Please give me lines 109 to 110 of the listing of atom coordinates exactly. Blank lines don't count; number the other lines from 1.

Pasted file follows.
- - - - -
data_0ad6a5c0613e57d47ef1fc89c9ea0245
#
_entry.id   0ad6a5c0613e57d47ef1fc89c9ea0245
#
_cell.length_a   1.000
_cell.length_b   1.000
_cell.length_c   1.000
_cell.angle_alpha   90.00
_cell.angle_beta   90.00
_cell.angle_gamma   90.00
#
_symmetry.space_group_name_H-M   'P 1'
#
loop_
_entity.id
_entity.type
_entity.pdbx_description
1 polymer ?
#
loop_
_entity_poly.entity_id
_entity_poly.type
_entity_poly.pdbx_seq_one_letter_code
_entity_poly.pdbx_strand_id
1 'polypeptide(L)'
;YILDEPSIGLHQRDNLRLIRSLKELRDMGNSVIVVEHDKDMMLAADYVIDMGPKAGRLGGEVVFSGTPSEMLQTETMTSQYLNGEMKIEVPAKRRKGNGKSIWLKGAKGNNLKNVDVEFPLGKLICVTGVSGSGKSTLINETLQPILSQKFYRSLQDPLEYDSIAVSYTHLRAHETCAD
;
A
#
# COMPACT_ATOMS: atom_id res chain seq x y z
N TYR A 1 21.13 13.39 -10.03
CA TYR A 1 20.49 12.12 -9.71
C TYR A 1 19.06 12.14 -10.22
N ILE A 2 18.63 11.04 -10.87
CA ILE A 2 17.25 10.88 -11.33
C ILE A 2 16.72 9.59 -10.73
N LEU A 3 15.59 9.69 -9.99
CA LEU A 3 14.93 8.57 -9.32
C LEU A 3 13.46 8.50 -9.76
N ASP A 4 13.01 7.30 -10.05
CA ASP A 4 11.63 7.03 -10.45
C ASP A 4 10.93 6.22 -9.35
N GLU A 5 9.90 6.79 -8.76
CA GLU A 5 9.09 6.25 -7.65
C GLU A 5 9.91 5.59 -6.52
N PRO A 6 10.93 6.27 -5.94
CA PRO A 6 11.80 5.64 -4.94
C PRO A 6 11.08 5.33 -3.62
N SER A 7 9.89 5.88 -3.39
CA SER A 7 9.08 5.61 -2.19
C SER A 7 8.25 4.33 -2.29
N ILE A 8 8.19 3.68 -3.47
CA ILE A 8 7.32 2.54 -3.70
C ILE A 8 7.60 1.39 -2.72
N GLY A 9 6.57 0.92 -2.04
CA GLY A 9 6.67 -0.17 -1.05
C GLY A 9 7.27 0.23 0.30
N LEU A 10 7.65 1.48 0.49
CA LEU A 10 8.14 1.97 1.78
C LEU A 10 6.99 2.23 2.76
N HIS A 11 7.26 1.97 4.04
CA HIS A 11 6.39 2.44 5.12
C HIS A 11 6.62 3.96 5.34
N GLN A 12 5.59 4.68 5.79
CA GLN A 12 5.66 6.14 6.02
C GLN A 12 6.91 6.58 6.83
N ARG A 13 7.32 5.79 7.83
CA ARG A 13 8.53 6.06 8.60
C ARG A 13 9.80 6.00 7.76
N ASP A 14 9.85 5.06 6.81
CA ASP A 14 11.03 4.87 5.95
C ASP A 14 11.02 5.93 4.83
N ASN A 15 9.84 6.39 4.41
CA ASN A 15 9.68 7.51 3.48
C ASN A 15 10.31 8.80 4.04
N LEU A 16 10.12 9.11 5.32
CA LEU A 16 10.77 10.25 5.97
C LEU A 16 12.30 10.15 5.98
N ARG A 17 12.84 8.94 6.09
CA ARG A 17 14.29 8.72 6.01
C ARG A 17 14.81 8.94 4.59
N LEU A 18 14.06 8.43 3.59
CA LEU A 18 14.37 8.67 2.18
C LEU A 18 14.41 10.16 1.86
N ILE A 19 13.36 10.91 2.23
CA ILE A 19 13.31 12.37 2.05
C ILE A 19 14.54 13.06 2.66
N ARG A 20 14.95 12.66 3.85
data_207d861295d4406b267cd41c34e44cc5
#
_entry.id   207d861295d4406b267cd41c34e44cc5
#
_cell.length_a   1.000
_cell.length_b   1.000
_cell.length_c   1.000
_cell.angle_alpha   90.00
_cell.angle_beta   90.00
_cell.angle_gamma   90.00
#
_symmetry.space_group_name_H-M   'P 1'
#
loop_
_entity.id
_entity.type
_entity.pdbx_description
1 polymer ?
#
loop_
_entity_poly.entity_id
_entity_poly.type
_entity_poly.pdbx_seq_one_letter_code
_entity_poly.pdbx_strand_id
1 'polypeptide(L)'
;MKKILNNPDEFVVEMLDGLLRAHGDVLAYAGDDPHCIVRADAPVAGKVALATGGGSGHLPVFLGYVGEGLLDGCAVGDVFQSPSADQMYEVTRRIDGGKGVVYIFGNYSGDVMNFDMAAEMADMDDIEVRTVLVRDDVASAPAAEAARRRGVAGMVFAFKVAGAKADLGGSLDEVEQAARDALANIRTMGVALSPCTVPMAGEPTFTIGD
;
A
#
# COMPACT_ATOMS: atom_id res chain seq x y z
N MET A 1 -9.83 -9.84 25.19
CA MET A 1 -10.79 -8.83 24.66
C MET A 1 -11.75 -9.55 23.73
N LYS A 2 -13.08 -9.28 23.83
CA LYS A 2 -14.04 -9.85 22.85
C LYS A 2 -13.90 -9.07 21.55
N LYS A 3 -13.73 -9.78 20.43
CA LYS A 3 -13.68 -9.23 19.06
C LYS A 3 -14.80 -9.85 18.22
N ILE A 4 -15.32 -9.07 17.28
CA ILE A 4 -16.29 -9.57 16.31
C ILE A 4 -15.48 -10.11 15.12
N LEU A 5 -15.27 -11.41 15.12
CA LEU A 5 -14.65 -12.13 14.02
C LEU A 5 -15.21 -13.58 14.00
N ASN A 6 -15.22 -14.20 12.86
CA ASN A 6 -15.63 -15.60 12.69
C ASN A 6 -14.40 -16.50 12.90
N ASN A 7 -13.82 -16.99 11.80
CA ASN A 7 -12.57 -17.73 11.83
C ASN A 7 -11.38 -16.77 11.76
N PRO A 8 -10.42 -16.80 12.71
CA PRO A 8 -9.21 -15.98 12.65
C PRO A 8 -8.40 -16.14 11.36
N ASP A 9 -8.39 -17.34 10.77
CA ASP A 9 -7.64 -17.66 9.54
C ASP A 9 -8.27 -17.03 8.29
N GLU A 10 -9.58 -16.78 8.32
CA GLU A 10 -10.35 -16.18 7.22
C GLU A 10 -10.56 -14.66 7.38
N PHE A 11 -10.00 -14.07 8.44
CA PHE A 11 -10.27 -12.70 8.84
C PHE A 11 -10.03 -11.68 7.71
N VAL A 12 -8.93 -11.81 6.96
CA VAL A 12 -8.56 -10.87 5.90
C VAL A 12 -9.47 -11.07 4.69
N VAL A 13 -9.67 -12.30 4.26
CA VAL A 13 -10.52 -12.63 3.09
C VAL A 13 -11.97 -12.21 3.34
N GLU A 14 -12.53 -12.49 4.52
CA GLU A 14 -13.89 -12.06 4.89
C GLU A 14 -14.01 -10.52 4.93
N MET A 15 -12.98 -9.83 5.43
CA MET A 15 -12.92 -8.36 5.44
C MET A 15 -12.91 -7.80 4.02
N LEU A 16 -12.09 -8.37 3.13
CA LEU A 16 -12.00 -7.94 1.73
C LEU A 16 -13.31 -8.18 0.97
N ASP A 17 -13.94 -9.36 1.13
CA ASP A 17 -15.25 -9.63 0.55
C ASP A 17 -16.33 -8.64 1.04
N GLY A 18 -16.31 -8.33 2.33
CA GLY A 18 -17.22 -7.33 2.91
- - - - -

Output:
_entity_poly.entity_id
_entity_poly.type